Recently released research from the Federation of Small Businesses (FSB) has indicated that as many as 250,000 small businesses could collapse in the next 12 months.
In response to these findings one of the South West’s leading independent accountancy firms, Milsted Langdon, is calling on businesses and individuals in trouble to seek help.
Whilst many businesses affected by the latest national lockdown are receiving assistance via the various Government financial support measures, such as the furlough scheme, grants and loans, Milsted Langdon shares the concerns of the FSB about business insolvency in the year to come.
Although the Government has pledged to maintain levels of support through to March and April, the firm is concerned that many businesses in difficulty could fail altogether once funding is removed and existing cash surpluses are exhausted.
Tim Close, the firm’s Chairman and one of its Insolvency Partners, said: “Many previously viable businesses are effectively being kept on life support by the Government’s support mechanisms, but once these measures are wound down it is almost inevitable that some businesses will fail.
“Local economies that are reliant on tourism, leisure and hospitality are likely to feel the brunt of the economic crunch in the next 12 months as a result.
“This is on top of the difficulties that many companies face as a result of the UK’s new trading relationships with the EU and the other difficulties certain sectors have to contend with.”
As well as concerns growing over the failure of businesses, the FSB also pointed out the difficulty that many individuals face, especially directors of companies, freelancers and contractors, who have seen less financial support from the Government.
In its recent report, the FSB pointed out that somewhere between 700,000 and 1.1 million people in the UK, who pay themselves in dividends rather than drawing a salary, are not receiving any help from the Government at this time.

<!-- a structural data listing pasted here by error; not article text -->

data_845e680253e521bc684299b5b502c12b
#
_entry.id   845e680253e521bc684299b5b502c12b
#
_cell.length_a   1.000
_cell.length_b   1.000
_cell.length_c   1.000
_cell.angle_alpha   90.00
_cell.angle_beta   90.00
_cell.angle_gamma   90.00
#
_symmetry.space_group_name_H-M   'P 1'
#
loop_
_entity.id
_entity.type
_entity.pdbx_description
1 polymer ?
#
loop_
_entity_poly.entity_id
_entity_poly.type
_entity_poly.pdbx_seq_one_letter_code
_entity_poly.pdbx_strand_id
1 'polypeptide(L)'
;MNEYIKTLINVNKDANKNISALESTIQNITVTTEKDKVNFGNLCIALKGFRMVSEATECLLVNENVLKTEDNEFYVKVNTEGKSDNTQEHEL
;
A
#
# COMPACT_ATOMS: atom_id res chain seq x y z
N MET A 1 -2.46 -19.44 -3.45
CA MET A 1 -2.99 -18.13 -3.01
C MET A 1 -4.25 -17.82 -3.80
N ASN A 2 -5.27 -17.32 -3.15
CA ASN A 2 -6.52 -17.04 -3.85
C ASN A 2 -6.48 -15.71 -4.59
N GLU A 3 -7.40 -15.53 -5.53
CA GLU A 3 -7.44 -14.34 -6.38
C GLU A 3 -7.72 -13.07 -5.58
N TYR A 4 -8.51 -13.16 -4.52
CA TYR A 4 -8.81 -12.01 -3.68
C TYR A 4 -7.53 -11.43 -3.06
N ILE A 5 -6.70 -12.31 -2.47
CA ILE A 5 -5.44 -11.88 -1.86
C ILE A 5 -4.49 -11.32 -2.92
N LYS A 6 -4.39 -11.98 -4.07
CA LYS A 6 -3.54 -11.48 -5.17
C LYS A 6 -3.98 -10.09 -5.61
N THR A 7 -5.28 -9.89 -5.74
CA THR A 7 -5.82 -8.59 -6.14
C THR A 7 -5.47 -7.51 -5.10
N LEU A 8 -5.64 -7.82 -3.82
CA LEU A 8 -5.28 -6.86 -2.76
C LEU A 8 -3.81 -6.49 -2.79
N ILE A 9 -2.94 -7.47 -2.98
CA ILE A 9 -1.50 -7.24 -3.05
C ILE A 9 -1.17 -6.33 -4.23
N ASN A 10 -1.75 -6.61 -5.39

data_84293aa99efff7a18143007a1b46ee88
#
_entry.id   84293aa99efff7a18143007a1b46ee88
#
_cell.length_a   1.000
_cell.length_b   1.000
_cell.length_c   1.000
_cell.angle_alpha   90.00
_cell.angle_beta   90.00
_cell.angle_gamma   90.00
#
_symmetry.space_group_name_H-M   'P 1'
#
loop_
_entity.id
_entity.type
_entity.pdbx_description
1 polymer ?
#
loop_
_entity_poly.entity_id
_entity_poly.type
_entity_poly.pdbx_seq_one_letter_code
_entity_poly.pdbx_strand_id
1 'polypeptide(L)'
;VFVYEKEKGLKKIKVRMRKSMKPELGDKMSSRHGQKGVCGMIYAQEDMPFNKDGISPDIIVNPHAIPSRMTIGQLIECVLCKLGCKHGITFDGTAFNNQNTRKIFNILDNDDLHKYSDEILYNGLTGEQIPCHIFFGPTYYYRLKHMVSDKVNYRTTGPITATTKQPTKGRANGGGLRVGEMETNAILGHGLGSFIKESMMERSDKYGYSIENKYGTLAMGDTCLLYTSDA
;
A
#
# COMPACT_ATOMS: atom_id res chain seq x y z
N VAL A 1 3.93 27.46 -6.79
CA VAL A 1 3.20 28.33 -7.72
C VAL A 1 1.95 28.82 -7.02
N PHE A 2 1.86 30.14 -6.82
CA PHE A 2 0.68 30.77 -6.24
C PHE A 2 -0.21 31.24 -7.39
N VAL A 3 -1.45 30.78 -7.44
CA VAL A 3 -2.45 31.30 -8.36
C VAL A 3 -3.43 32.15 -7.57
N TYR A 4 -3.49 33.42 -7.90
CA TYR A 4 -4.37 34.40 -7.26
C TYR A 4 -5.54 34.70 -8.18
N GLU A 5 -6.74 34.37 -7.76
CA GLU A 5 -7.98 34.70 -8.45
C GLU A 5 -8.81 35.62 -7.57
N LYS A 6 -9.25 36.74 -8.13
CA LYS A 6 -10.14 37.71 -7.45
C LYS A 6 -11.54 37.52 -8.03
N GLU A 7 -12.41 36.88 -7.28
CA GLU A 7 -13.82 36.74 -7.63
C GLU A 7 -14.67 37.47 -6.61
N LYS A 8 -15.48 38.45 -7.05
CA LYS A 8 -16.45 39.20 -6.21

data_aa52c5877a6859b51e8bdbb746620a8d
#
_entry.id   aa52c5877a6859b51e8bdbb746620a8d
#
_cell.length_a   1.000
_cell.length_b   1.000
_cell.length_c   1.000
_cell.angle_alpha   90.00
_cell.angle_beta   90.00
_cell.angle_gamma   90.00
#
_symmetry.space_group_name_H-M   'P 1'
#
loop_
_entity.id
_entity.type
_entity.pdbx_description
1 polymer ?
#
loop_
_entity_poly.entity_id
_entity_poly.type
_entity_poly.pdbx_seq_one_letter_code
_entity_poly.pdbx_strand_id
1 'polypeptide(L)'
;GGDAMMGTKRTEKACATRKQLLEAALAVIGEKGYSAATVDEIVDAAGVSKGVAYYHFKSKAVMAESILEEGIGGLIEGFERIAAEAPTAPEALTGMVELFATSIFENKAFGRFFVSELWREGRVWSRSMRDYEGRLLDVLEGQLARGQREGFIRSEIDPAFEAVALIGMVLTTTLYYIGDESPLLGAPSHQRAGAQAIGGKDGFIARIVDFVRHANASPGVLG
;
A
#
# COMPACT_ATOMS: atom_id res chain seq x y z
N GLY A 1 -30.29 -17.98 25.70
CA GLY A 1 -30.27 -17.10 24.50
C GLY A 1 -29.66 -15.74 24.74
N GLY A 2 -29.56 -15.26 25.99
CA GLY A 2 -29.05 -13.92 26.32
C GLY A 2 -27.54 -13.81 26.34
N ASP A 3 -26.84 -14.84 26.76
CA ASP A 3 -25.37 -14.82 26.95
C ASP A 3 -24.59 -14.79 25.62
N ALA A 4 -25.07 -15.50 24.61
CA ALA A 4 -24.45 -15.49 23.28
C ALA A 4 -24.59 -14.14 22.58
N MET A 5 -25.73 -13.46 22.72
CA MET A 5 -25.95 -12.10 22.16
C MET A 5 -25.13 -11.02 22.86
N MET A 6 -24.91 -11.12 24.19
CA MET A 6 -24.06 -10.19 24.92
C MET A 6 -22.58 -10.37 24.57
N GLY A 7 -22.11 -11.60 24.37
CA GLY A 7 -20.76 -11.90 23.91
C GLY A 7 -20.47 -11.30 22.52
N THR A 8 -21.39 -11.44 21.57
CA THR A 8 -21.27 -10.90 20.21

“At the moment, the most recent insolvency figures suggest that fewer businesses and individuals are becoming insolvent, but this is effectively an artificial trend, created by the Government’s ongoing support,” said Tim.
“In reality, many businesses and individuals have taken on extra debt and many invoices continue to go unpaid.
“As we emerge from the latest restrictions at some point later this year, without additional Government support, insolvency levels are likely to rise rapidly, which could then have a trickle-down effect on customers, suppliers and potentially entire communities.”
Looking at previous crises as a comparison, Tim says that most insolvencies tend to occur as the recovery process begins, as businesses have to once again incur costs and begin to settle outstanding debts, including tax charges, they may have deferred.
“It is clear that the Government support has played an essential role in keeping the economy ticking over, but businesses may yet face their toughest times ahead and they must seek professional advice on insolvency and restructuring if they hope to continue trading beyond the pandemic,” concluded Tim.
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